Alice Gaskell and Andreas Zoellinger, co-managers of the BlackRock Continental European Income Fund, say that the prospect of rising interest rates in today's markets will not reverse the appeal of equity income strategies.
Alice Gaskell and Andreas Zoellinger, co-managers of the BlackRock Continental European Income Fund, say that the prospect of rising interest rates in today’s markets will not reverse the appeal of equity income strategies.
Interest rates are expected to start moving higher, with bond yields increasing slowly over the next few years amid improving macroeconomic indicators and a gradual withdrawal of quantitative easing in the US.
Given an improving macroeconomic picture and lower political risk across the eurozone, we believe European equities generally have attractive investment potential. That said, shifts in central banks’ monetary policies, however gradual, will mean some change in emphasis for equity investors.
In Europe, we are expecting acceleration of GDP growth as we come out of a period of extreme fiscal austerity. As the economy improves, dividends of many high yielding companies are increasingly offering better visibility. Corporate balance sheets are strong and the average dividend yield is in line with its long-term average. As corporate earnings recover from a low base, we expect to see European companies grow their dividends. In the meantime, valuations of high dividend companies remain attractive.
Since 1973, European equity markets have seen annual nominal dividend growth of 7.6%. Current 2014 dividend growth forecasts are for 8.2%, mainly driven by cyclical sectors, such as diversified financials (41% growth), information technology (25%), banks (15%) and consumer discretionary (10%).
Dividend yields of Pan-European companies are also attractive, both in absolute and relative terms. While they have come down over the last twelve months, at 3.3% they compare favourably to other asset classes. Within European equities, the utilities, telecoms, real estate and energy sectors currently offer the highest dividend yields.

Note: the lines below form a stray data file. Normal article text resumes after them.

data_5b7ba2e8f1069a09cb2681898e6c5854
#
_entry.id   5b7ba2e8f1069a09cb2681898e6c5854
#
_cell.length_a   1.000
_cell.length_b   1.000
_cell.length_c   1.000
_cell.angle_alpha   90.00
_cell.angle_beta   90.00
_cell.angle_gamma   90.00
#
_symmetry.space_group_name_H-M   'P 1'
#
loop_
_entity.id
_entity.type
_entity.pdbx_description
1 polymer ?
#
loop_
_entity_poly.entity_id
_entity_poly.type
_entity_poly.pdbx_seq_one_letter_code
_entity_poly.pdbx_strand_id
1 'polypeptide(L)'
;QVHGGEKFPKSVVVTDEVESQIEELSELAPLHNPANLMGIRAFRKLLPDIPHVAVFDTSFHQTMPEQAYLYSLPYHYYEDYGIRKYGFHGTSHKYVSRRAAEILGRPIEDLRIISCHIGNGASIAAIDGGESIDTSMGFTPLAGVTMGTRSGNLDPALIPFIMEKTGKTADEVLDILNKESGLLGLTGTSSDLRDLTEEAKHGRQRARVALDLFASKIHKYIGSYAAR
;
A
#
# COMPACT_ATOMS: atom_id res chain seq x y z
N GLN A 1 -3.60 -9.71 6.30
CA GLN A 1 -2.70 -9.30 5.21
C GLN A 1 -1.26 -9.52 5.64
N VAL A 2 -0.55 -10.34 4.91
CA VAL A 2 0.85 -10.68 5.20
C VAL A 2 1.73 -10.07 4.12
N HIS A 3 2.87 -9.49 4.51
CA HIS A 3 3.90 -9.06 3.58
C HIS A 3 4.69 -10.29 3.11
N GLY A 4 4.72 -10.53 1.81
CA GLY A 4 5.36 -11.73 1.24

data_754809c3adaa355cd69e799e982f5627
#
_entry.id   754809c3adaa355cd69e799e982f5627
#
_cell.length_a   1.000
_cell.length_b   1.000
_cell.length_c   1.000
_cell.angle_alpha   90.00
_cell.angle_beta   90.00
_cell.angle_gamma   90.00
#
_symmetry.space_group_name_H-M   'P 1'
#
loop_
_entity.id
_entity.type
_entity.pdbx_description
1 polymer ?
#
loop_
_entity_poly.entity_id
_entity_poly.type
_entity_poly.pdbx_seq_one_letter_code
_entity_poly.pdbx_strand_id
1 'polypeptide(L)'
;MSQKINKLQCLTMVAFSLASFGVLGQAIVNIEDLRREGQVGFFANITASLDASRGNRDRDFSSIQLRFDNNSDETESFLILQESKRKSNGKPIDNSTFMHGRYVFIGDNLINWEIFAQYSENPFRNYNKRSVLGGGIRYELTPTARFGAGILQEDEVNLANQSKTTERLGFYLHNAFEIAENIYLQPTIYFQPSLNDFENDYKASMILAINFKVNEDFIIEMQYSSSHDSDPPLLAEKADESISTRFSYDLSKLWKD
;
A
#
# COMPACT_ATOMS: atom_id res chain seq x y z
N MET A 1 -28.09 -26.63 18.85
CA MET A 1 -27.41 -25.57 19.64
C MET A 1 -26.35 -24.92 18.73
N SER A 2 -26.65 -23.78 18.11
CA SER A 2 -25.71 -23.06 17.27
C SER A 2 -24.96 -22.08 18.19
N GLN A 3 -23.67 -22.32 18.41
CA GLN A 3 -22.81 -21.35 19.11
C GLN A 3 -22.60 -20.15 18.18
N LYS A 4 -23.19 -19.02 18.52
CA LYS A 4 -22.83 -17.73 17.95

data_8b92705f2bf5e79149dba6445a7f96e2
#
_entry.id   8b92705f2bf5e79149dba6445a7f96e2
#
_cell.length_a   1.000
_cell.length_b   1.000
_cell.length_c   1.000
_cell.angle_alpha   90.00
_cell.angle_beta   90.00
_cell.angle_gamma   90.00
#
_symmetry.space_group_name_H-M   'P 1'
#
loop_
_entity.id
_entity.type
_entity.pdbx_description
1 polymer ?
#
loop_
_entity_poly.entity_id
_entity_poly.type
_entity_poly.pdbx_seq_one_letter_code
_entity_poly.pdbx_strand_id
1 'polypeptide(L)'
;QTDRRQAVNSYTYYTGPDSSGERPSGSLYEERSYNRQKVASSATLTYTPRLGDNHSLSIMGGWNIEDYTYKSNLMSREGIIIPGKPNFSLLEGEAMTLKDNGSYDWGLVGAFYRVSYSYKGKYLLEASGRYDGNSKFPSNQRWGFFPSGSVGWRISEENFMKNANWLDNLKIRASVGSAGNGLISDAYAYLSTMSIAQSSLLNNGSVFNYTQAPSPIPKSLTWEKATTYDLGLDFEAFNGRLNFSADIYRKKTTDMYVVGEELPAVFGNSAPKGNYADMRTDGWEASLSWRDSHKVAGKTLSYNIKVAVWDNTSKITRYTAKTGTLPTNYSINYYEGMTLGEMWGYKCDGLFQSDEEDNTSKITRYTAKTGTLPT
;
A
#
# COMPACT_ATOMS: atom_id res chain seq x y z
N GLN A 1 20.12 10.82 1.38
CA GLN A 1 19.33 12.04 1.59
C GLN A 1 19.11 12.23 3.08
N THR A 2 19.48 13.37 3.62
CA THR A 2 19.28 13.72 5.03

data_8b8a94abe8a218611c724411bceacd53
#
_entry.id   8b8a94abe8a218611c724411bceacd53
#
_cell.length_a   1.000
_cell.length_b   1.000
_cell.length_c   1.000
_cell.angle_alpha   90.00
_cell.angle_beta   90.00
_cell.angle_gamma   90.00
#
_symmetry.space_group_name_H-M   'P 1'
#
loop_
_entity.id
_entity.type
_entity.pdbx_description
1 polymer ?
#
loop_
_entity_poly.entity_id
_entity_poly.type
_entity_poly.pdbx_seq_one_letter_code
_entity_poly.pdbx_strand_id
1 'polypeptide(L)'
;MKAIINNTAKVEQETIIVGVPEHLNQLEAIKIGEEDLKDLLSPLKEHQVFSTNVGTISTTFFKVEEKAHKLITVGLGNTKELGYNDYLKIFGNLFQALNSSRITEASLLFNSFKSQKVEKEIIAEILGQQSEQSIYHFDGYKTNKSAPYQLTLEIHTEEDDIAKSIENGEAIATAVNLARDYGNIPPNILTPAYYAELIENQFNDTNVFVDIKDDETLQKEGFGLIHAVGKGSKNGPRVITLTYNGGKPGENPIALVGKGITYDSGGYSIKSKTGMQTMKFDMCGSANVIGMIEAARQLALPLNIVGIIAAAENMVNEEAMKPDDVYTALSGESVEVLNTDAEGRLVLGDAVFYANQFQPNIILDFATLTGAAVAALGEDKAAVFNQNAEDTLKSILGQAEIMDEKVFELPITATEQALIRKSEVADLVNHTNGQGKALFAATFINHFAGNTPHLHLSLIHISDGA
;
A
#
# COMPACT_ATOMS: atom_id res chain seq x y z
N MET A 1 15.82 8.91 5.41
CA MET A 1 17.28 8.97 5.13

Given that rising bond yields are indicative of a changing opportunity set, we have reduced our exposure to stocks with high momentum and those with significant exposure to emerging markets, the latter having been the main beneficiary of cheap money supply from the developed world.
Within the BlackRock Continental European Income fund we have also shifted our focus towards sectors exposed to structural dividend growth, such as healthcare and media; beneficiaries from lower risk premiums in Europe, such as insurance and infrastructure; and financial companies with secure dividends. We seek companies with excess cash on their balance sheets, which typically enables them to pay special dividends or increase ordinary dividends.
We particularly favour insurance, telecoms and domestic infrastructure. Many of the stocks in these sectors would not be part of a traditional equity income approach but do meet our quality criteria. One example is Atlantia, an Italian operator of motorways which benefits from predictable long-term income streams in a highly regulated European infrastructure industry. The company offers a dividend yield of 4.4% that is expected to grow at 5% in the near term.
We also like Swiss Re, a Swiss reinsurance company, which offers an attractive dividend yield of 4.4%². The company stands out in its sector due to its significantly overcapitalised balance sheet. Such financial strength allows the company to invest in the expansion of its underlying business, to grow its ordinary dividend and offers the option of paying special dividends.
While interest rates are likely to rise from here on, we expect this to take place gradually over the next few years. Given the likelihood of continued market volatility, we believe that actively managed equity income strategies have the potential to continue to outshine the broader equity market, as well as bonds.